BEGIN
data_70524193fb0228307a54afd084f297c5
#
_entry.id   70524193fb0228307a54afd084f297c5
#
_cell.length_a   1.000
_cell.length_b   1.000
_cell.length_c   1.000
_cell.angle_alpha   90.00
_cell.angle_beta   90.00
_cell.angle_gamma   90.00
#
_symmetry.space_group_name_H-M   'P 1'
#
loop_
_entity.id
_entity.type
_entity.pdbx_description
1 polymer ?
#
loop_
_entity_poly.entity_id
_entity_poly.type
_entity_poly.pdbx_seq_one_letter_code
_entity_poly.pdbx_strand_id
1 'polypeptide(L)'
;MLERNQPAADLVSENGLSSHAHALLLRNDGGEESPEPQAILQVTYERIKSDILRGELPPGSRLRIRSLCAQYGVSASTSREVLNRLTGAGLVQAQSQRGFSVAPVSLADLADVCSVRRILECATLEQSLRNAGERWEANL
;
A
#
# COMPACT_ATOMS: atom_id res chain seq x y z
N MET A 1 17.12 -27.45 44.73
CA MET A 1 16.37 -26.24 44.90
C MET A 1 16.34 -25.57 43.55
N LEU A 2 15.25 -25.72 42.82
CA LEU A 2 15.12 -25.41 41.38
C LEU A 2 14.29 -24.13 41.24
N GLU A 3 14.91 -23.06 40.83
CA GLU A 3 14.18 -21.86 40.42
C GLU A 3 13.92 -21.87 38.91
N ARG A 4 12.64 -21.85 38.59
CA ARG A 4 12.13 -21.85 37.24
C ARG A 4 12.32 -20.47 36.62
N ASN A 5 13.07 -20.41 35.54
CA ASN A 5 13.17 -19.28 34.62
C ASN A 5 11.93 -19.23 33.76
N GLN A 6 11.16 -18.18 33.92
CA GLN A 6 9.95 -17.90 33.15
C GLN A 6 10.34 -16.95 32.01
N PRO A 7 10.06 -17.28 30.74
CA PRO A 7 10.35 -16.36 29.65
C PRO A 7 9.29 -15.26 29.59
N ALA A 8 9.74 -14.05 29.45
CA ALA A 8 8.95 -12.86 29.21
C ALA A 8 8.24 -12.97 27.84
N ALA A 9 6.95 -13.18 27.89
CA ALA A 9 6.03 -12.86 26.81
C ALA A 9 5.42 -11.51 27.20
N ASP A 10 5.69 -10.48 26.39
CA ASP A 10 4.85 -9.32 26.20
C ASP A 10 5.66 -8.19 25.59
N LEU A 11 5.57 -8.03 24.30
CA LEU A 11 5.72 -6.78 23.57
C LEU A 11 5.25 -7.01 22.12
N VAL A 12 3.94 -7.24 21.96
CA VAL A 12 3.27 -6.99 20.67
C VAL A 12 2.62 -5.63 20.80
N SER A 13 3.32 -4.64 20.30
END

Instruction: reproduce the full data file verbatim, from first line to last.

data_70524193fb0228307a54afd084f297c5
#
_entry.id   70524193fb0228307a54afd084f297c5
#
_cell.length_a   1.000
_cell.length_b   1.000
_cell.length_c   1.000
_cell.angle_alpha   90.00
_cell.angle_beta   90.00
_cell.angle_gamma   90.00
#
_symmetry.space_group_name_H-M   'P 1'
#
loop_
_entity.id
_entity.type
_entity.pdbx_description
1 polymer ?
#
loop_
_entity_poly.entity_id
_entity_poly.type
_entity_poly.pdbx_seq_one_letter_code
_entity_poly.pdbx_strand_id
1 'polypeptide(L)'
;MLERNQPAADLVSENGLSSHAHALLLRNDGGEESPEPQAILQVTYERIKSDILRGELPPGSRLRIRSLCAQYGVSASTSREVLNRLTGAGLVQAQSQRGFSVAPVSLADLADVCSVRRILECATLEQSLRNAGERWEANL
;
A
#
# COMPACT_ATOMS: atom_id res chain seq x y z
N MET A 1 17.12 -27.45 44.73
CA MET A 1 16.37 -26.24 44.90
C MET A 1 16.34 -25.57 43.55
N LEU A 2 15.25 -25.72 42.82
CA LEU A 2 15.12 -25.41 41.38
C LEU A 2 14.29 -24.13 41.24
N GLU A 3 14.91 -23.06 40.83
CA GLU A 3 14.18 -21.86 40.42
C GLU A 3 13.92 -21.87 38.91
N ARG A 4 12.64 -21.85 38.59
CA ARG A 4 12.13 -21.85 37.24
C ARG A 4 12.32 -20.47 36.62
N ASN A 5 13.07 -20.41 35.54
CA ASN A 5 13.17 -19.28 34.62
C ASN A 5 11.93 -19.23 33.76
N GLN A 6 11.16 -18.18 33.92
CA GLN A 6 9.95 -17.90 33.15
C GLN A 6 10.34 -16.95 32.01
N PRO A 7 10.06 -17.28 30.74
CA PRO A 7 10.35 -16.36 29.65
C PRO A 7 9.29 -15.26 29.59
N ALA A 8 9.74 -14.05 29.45
CA ALA A 8 8.95 -12.86 29.21
C ALA A 8 8.24 -12.97 27.84
N ALA A 9 6.95 -13.18 27.89
CA ALA A 9 6.03 -12.86 26.81
C ALA A 9 5.42 -11.51 27.20
N ASP A 10 5.69 -10.48 26.39
CA ASP A 10 4.85 -9.32 26.20
C ASP A 10 5.66 -8.19 25.59
N LEU A 11 5.57 -8.03 24.30
CA LEU A 11 5.72 -6.78 23.57
C LEU A 11 5.25 -7.01 22.12
N VAL A 12 3.94 -7.24 21.96
CA VAL A 12 3.27 -6.99 20.67
C VAL A 12 2.62 -5.63 20.80
N SER A 13 3.32 -4.64 20.30